Mini album review: BoA - One shot, two shot

Mini album review: BoA - One shot, two shot | Random J Pop
BoA is K-Pop royalty. There's no denying that; even for all of the many times that I've dragged her music, her looks and her music videos. The longevity, relevance and scandal free career that she's had within K-Pop is monumental. But the legacy of BoA isn't extended to her music and this is the biggest issue I've had with her since I had discovered her. BoA has released some amazing songs over the years, but has consistently delivered mediocre albums, none of which have managed to really distil who she is as an artist, let alone define her.

So here we are in 2018, with another BoA release, which is believe it or not her first ever EP. BoA has come out guns blazing, in the literal sense, with the gun visual heavy lead promotional track "Nega dola" and the album title track "One shot, two shot" and the most national promo that she's done in years. But at the heart of it all is this EP. And when you take it for what it is, it doesn't serve the narrative of BoA's legacy in no way shape or form. But it is a step in a direction that BoA should have taken much earlier on in her career.

I have to hand it to SM. For the most part, they still know how to pick good songs for BoA which are easy on the ear and work. "Nega dola" didn't do much and came off like a piggy back off of a craze that ex-ex-Wonder girl Sunmi kick started with "Gashina". But "One shot, two shot" is an immediate reminder of how BoA shines in her element. The other songs on the album sound so different from one another and offer new facets into not only BoA vocally, but as a character. This feels like the first time that BoA seems to be taking on personas and having fun with them. "My song" see's her playing up the faux hood angle, but not taking it seriously. Even with the language barrier, the sentiment of the song and the vibe that BoA's on comes through as clear as day.

Mini album review: BoA - One shot, two shot | Random J Pop

Despite BoA being oft associated with uptempo dance numbers, her past two Korean releases have seen BoA take a liking and find comfort in slower songs. One shot, two shot features 2 mid-tempo numbers, which are in fact the strongest songs here. "Recollection" sounds like the dime a dozen slow numbers that you can find on every Girls' generation album, but it's a nice song. "Always, all ways" is a smooth R&B groove with production helmed by The Stereotypes, who were also responsible for "Kiss my lips" and "Home": two of my favourite songs BoA's Kiss my lips LP. Seductive pussy pop bops have become a forte of BoA's over the past few years as she's approached 30 and she needs to stay on it. Because issa vibe and it works so well for her. Her crusty vocals even manage to sound sexy and add allure.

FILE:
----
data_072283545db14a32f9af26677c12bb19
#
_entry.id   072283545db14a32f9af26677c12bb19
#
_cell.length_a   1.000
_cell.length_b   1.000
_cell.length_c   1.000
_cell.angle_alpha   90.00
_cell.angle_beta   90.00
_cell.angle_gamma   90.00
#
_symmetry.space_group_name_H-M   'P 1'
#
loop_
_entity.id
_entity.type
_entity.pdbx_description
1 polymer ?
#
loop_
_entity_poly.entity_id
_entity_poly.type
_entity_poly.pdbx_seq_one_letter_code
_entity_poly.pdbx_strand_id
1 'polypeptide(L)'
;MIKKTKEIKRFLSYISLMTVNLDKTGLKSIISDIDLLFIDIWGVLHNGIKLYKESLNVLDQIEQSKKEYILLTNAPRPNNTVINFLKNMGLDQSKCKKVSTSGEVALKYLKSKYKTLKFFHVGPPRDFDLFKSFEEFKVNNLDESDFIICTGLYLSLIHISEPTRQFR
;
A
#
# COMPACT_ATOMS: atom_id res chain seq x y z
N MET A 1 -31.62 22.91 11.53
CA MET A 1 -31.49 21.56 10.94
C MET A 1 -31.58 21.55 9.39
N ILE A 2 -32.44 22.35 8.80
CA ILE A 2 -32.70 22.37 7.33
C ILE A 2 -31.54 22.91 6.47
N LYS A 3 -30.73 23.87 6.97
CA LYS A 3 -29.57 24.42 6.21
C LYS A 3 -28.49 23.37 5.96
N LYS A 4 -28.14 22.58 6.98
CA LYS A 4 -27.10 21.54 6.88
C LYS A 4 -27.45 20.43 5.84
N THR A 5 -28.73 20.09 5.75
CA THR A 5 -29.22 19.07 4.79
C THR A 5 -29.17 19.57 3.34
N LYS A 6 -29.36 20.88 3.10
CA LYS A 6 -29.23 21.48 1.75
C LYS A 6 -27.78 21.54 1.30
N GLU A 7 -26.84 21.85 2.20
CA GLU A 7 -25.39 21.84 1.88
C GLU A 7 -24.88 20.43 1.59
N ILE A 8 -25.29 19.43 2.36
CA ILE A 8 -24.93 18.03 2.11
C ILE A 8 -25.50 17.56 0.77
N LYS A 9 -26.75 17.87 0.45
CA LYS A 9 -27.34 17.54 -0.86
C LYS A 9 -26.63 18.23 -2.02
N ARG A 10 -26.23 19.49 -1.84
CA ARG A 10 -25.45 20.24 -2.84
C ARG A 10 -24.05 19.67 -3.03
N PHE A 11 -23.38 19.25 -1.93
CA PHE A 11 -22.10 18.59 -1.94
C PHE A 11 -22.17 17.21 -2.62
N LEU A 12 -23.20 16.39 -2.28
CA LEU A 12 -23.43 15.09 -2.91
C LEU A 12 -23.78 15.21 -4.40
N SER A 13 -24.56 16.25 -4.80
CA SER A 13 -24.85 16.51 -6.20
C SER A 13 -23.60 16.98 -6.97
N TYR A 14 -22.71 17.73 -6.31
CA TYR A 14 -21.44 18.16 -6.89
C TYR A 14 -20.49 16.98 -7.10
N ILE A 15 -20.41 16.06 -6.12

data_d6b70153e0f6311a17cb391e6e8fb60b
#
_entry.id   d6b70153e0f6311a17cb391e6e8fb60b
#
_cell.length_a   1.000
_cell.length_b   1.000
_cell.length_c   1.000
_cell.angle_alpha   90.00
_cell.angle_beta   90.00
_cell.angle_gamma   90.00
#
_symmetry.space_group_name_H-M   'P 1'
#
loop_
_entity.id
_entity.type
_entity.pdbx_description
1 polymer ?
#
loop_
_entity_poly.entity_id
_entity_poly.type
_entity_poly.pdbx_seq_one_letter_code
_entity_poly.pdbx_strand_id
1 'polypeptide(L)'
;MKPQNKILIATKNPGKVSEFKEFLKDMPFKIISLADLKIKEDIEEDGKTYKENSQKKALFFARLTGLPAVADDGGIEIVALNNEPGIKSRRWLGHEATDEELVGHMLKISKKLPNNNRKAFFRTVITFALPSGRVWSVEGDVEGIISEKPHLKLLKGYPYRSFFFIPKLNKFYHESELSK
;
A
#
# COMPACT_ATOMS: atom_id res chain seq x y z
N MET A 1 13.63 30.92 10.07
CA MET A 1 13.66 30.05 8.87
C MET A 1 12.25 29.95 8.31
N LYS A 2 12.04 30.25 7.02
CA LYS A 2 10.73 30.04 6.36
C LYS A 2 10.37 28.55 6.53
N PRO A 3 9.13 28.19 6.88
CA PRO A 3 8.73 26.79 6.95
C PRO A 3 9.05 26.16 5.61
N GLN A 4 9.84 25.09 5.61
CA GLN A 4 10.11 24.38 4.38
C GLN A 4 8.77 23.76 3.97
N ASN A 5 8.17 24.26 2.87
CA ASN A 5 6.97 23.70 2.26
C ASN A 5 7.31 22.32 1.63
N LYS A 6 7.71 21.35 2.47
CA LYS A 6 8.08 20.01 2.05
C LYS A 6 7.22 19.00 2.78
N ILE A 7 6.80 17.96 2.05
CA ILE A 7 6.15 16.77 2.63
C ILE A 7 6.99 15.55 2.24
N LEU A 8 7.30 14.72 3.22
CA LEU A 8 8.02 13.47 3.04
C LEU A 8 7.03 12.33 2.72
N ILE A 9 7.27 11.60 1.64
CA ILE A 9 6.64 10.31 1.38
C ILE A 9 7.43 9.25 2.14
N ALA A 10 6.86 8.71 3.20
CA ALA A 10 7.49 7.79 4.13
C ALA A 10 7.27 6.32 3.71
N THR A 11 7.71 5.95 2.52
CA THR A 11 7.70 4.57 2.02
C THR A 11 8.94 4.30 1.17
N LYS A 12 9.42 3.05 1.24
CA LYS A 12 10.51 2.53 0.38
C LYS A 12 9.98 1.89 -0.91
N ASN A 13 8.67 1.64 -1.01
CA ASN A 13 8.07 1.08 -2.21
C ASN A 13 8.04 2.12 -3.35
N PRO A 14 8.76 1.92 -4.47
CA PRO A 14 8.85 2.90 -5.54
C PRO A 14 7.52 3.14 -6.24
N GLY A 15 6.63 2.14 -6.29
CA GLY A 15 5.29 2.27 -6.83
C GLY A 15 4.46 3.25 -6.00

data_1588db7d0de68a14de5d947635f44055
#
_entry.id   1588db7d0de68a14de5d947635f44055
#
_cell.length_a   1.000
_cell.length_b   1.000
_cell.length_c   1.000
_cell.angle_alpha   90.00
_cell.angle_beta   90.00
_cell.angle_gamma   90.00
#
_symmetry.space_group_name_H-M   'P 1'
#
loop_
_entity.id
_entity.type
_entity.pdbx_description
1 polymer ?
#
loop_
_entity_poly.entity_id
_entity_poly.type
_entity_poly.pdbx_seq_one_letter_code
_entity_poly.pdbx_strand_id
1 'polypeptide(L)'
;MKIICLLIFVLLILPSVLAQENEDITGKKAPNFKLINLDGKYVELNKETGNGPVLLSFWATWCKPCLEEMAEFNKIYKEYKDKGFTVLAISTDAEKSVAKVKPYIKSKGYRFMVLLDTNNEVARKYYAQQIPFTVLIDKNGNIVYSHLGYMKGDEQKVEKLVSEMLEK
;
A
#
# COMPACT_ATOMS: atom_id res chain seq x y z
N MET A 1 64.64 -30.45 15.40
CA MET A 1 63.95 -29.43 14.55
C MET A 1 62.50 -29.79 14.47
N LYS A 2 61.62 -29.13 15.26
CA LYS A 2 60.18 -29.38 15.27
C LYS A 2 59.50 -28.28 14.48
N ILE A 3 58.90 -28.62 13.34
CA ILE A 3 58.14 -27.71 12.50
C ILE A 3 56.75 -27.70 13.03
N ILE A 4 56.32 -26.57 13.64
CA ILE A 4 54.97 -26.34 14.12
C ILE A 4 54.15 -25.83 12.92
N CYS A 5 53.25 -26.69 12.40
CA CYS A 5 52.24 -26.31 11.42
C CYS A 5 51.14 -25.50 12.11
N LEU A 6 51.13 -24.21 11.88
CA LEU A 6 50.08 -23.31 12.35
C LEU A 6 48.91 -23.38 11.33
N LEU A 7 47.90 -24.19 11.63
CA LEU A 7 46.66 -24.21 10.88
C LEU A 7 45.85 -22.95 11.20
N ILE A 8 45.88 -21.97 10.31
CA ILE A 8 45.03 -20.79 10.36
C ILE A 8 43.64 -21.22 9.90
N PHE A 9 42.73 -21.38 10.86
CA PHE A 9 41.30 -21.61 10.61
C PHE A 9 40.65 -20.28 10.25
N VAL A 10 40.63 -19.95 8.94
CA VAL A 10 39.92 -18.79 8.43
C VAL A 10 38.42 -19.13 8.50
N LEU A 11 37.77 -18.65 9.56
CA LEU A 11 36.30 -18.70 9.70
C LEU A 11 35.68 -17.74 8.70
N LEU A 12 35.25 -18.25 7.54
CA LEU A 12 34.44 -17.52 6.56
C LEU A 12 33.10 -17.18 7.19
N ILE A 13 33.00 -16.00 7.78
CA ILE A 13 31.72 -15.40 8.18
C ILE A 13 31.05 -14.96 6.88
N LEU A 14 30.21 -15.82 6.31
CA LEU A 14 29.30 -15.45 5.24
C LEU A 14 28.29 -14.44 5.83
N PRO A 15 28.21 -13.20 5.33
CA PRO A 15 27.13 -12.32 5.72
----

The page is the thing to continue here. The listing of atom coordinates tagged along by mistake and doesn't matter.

It's nice to hear that BoA steered away from typical K-ballads here. She's so influenced with Western sounds that it just wouldn't make sense for her to do these types of songs anyway. She's past that point. If only the same applied to her Japanese material. But we won't even go there.

One shot, two shot isn't a bad EP. In fact, it's one of BoA's best releases. But it highlights the issue that I've continually had with BoA since the beginning, which is that she doesn't have a set style. Even within a condensed tracklist you don't come away with a clear idea of BoA's sound or what she's ultimately trying to achieve. As with most SM entertainment releases, the songs work separate from the artist. "One shot, two shot" is a great song. There's no denying that. But it could be given to Girls' generation, Super Junior, f(x) or SHINee, and still work and be no worse nor better off. It's not exclusive to BoA and that's the primary issue with this EP. It's a selection of decent songs, but there's no real mark, claim or stamp that BoA puts on any of them. I also don't feel that these songs will be wholly memorable years from now. The album title track had that potential. But the more I listen to it, the more it sounds like a demo. It's missing layers. The chorus feels lacking in comparison to the verses and there's no sense of progression and build across the song. It ends how it started. A real shame, because with some additional production, "One shot, two shot" could have been THAT song.

The real test of this EP will be what comes after it. One shot, two shit is a nice springboard which could shape BoA's follow-up nicely if she and SM build on what they've crafted here. Another consideration could be to just have BoA drop EP's every now and then, as opposed to LPs. BoA unravels across long players, but she just manages to hold together on extended plays. There is no BoA album that I can honestly say I liked from start to finish. This EP comes the closest, because it caps the shortcomings which become glaring on a full length. Even "Camo", a song I couldn't stand, works on this EP.

One shot, two shot is one of BoA's most consistent offerings. But I can't shake the feeling that BoA should have been giving us this years ago. But credit where it's due, BoA sounds engaged and as though she's enjoying herself again, and it's been a while since I could say that.


RATING: 7 / 10

Album highlights:
■ One shot, two shot
■ Everybody knows
■ Recollection
■ Always, all ways ★ J's fave

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